Eko Nova Blends a Dynamic Musical Range


February 25th, 2016

Omaha, NE — Working to blend music of new and old.

The members of Eko Nova. From Left: Paul Ledwon (cello), Thomas Kluge (viola), Dani Meier (bass), and Elizabeth Furuta (violin)

The members of Eko Nova. From Left: Paul Ledwon (cello), Thomas Kluge (viola), Dani Meier (bass), and Elizabeth Furuta (violin)

Fiddle N Blues, the third concert of the Eko Nova series at Kaneko is blending the worlds of folk and classical music in very unique ways. It’s a performance centered around the works of violin and fiddle virtuoso, Mark O’Connor.

Omaha Symphony and Lincoln Symphony bassist Dani Meier spoke about the pieces featured on this dynamic groups’ upcoming performance and how they work on blending these styles.

“I know that without my classical training I would find pieces like ‘Blackberry Mull’ very difficult because you have to have a really solid grip on technique to play Mark O’Connor,” Meier said. “Double stops everywhere, so you are holding down one note while you have this flowing line on top of the other, and so they have to have a really good grip on their instrument just to be able to do that effectively. That is the neat thing about fiddle players, is they may not be playing Beethoven, Mahler, or Shostakovich, but they have this incredible technique. They really know how to get the color out of their instrument and really make it sing. So, I think all of us are depending on the technical ability we’ve built up over the years of being instrumentalists so we can actually play this music the way it’s supposed to be.

There’s a new partnership between the Omaha Chamber Music Society and Kaneko that is branching out by continuing to showcase and explore ‘new’ music.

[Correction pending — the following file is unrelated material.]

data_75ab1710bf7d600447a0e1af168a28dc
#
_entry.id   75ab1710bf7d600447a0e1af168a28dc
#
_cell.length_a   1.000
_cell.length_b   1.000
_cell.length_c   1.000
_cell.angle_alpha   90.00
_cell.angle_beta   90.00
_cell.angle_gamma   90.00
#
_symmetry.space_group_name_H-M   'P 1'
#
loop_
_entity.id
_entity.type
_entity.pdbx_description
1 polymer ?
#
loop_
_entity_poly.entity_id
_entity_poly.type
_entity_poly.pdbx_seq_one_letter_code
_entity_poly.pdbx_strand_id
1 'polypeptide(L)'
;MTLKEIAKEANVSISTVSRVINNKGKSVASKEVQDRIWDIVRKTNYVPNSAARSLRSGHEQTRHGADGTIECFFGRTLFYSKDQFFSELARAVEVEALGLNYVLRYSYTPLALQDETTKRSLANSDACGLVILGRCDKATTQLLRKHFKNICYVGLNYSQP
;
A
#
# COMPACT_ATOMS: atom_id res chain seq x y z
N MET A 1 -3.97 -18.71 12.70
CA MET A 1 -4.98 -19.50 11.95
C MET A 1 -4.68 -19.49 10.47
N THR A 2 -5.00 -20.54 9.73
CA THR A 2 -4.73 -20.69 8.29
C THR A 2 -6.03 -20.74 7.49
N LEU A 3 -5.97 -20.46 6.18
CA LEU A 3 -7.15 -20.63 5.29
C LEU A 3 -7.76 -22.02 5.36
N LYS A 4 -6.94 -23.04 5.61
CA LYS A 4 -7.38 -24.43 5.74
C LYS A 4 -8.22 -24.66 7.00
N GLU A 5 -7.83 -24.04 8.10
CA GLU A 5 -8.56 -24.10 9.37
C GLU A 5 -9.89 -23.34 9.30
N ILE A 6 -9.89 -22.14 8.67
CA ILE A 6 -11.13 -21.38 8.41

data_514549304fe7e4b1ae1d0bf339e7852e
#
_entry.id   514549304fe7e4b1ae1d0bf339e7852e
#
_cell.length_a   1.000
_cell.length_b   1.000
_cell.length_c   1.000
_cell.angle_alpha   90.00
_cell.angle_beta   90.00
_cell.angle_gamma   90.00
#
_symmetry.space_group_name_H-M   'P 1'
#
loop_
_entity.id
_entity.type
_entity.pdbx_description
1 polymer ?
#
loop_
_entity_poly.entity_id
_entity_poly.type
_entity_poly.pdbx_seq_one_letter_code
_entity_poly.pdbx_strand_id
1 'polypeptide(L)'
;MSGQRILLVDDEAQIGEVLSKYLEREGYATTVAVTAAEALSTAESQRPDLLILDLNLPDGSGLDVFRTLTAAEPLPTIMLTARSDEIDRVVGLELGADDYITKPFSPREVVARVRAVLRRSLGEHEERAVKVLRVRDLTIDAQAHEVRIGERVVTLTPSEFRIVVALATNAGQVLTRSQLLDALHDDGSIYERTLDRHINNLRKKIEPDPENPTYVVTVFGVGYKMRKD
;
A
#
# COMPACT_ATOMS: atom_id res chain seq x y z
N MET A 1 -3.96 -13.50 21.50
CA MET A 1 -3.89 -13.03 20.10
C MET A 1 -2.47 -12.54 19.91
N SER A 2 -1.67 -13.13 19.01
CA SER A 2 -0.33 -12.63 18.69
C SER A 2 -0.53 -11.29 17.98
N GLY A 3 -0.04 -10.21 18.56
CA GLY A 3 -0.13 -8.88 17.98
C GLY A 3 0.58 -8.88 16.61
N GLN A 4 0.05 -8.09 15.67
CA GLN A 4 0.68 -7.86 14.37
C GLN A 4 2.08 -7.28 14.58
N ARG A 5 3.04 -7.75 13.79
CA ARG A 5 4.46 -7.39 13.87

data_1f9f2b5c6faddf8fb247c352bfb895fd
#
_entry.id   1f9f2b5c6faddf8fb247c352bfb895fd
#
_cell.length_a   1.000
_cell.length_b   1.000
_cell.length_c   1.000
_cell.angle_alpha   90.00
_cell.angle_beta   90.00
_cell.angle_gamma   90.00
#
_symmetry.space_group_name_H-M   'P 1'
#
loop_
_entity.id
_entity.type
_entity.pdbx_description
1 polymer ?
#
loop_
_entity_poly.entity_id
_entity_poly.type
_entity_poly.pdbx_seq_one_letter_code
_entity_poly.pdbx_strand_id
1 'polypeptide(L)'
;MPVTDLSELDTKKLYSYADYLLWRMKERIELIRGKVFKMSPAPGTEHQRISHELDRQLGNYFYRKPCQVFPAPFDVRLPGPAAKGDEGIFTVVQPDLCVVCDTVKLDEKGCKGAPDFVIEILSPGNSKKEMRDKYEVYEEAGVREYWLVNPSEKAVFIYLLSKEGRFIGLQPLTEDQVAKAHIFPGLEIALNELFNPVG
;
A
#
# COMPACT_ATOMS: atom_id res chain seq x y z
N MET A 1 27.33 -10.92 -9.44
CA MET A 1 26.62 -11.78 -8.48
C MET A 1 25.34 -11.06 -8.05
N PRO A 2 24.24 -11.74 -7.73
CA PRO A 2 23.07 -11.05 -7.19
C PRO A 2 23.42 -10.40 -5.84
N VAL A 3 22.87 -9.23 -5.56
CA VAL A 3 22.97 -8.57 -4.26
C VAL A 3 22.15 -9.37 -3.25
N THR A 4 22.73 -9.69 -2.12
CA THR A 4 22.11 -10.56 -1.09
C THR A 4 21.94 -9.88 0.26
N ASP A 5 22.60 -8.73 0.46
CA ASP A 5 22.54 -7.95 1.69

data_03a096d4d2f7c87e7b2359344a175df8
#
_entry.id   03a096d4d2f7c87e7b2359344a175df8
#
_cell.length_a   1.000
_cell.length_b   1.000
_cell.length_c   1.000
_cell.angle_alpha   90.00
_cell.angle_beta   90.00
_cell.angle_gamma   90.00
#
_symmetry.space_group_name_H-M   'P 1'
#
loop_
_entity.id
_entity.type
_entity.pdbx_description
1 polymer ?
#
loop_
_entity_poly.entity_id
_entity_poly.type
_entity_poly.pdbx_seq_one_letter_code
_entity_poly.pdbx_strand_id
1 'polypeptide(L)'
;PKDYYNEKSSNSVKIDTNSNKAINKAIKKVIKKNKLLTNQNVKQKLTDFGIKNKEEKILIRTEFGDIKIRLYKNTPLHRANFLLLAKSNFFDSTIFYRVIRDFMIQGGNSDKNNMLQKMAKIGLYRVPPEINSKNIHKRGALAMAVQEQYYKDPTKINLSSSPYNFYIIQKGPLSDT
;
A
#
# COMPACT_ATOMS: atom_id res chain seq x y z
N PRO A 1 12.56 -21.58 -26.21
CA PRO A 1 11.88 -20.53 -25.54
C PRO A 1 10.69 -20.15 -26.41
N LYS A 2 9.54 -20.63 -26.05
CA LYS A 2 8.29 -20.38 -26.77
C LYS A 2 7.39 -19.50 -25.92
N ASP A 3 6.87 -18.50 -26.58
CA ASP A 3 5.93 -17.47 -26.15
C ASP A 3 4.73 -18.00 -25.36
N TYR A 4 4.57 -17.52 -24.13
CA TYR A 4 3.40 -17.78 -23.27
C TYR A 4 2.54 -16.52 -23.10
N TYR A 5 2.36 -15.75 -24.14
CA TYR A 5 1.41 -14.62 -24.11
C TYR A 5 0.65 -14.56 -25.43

“You say the words new music and you have two reactions, you either run screaming for the hill, or you run screaming towards it,” she said. “Kaneko really stepped up. They basically said, ‘We’d love to do this partnership with you, let’s use our space, let’s connect it to the exhibits we have and try to bring in as many people as we possibly can.’ They opened their doors to us and made it really easy. So, it’s kind of a win-win. We get to explore music that we don’t normally play. OCMS hasn’t had a new program but they’ve been trying to do one so now the chamber musicians get to branch out.”

Meier spoke passionately about what this music can do for our community of listeners.

“I want audiences to hear the words ‘new music’ and not be scared,” she said. “I want them to understand that when they see a program like ours say, ‘Oh, I know this, oh this is so familiar’. Especially when they hear folk music, that is comforting, that goes way, way back on a really base level when we hear that. It’s like hearing Appalachian Spring by Copland, you hear that and you are like, ‘Oh, that’s where I come from’. It’s such a down to earth thing and this whole concert is a very down to earth thing. It’s going back to before we got fancy, this is where it all kind of began, when you first learn Suzuki, those are folk tunes. So new music, in this sense, isn’t really new at all.”

The performance features members of the Omaha Symphony; Elizabeth Furtura, Thomas Kluge, Paul Ledwon, and Dani Meier. Eko Nova’s Fiddle N Blues is Monday February, 29th at 7pm at Kaneko. Ticket information can be found at thekaneko.org or by logging on to chambermusicomaha.org.

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